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S. Korea remains on U.S. watchlist for currency practices

S. Korea remains on U.S. watchlist for currency practices

Posted May. 30, 2019 07:30,   

Updated May. 30, 2019 07:30


The U.S. Department of the Treasury released on Tuesday a list of countries to monitor for currency practices that still includes South Korea. Treasury, however, indicated that South Korea will be removed from the watchlist if the country maintains its current state until October.

The Semiannual Report on International Economic and Exchange Rate Policies of the Treasury Department for the first half of 2019 named nine countries, including South Korea, China, Japan, and Germany, as countries requiring close attention. India and Switzerland, which were included in the list released in October 2018, were removed while Ireland, Italy, Malaysia, Singapore, and Vietnam were newly added. The U.S. government views countries on the monitoring list as potential currency manipulators and is scrutinizing the possibility of their currency manipulation.

The three criteria for the monitoring list are: bilateral trade surplus with the U.S. over 20 billion dollars during the last one year; a material current account surplus over two percent of gross domestic product (GDP); and persistent, one-sided intervention in the foreign exchange market when net purchases of foreign currency over two percent of an economy’s GDP are conducted repeatedly in at least six out of 12 months. Countries that meet two out of these three criteria are put on the list under scrutiny. South Korea only meets the second criterion with its last year’s GDP of 4.7 percent. “Given that Korea now only meets one of the three criteria from the 2015 Act, Treasury would remove Korea from the Monitoring List if this remains the case at the time of its next Report,” said the Treasury Department.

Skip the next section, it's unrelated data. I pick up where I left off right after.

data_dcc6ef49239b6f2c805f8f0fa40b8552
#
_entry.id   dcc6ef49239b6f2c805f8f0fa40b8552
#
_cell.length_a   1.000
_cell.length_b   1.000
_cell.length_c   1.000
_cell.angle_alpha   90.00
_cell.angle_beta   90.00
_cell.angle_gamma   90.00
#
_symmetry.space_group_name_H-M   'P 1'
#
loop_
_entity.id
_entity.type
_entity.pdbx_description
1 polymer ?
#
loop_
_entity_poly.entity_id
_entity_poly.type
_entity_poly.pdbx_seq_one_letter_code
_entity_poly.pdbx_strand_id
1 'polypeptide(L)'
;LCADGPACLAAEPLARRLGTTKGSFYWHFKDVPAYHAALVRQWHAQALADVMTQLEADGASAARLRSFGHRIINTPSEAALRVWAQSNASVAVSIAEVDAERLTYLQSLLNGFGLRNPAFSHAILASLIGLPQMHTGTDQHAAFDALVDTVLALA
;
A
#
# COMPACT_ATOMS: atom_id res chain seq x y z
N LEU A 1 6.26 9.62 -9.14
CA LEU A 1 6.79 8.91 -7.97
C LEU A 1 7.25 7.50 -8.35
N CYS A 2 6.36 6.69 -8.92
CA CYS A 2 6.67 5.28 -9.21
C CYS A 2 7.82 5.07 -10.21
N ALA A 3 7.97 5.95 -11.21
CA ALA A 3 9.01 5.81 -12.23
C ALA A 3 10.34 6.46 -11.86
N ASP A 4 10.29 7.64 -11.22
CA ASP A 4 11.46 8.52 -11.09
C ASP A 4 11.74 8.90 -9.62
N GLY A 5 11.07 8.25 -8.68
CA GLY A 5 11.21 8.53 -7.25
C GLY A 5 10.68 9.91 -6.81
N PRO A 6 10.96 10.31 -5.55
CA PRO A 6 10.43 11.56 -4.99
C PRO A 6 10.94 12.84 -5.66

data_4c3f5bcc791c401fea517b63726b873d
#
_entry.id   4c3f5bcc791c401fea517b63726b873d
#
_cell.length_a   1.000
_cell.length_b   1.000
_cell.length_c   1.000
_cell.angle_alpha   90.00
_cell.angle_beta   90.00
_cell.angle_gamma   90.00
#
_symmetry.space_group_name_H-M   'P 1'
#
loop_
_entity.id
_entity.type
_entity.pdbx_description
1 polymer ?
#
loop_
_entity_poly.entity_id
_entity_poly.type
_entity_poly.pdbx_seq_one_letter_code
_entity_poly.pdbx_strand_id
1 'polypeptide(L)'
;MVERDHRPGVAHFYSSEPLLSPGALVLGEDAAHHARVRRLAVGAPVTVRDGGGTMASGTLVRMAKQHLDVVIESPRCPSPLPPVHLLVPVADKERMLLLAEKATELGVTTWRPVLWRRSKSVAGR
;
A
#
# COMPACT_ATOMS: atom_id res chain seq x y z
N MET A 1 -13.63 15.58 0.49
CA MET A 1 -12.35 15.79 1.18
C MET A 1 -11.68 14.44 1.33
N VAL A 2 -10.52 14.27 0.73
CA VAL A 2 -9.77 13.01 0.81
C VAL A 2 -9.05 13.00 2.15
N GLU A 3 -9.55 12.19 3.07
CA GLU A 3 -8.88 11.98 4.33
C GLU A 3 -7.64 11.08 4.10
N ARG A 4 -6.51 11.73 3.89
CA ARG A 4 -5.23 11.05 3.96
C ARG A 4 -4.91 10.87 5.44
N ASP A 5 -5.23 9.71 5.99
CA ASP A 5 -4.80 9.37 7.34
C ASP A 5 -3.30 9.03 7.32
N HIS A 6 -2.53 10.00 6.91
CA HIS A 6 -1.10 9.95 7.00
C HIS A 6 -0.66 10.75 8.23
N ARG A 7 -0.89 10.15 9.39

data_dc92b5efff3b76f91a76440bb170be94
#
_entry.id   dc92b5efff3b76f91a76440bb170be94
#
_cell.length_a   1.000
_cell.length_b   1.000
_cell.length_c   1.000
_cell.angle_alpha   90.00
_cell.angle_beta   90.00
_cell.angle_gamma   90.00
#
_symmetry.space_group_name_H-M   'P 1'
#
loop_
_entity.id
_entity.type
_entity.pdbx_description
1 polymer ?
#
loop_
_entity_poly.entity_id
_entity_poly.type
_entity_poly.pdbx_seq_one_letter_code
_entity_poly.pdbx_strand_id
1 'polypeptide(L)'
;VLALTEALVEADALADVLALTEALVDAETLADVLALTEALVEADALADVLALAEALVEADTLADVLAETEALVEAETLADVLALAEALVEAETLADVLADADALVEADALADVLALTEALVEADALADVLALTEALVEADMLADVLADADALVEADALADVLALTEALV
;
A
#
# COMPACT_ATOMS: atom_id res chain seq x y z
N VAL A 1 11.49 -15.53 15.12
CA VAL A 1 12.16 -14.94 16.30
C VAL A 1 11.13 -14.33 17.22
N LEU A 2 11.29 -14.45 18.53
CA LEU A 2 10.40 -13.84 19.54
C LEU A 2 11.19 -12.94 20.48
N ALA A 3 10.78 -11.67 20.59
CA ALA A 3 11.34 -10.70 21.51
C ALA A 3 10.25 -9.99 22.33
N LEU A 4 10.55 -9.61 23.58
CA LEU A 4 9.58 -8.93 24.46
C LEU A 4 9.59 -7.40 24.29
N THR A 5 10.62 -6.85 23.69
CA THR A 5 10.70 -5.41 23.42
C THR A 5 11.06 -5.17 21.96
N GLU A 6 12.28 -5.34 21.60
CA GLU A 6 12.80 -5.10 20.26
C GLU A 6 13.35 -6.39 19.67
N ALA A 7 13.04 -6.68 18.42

The criteria for the monitoring list have gotten much stricter with the newly published report. The previous “a material current account surplus over three percent of gross domestic product” was revised to “two percent,” and “eight out of 12 months” was changed to “six out of 12 months” for the criteria for intervention in the foreign exchange market. In addition, the previous criterion for U.S. trading partners - “12 largest trading partners” - was updated to the countries whose “bilateral goods trade with the U.S. exceeds $40 billion annually.”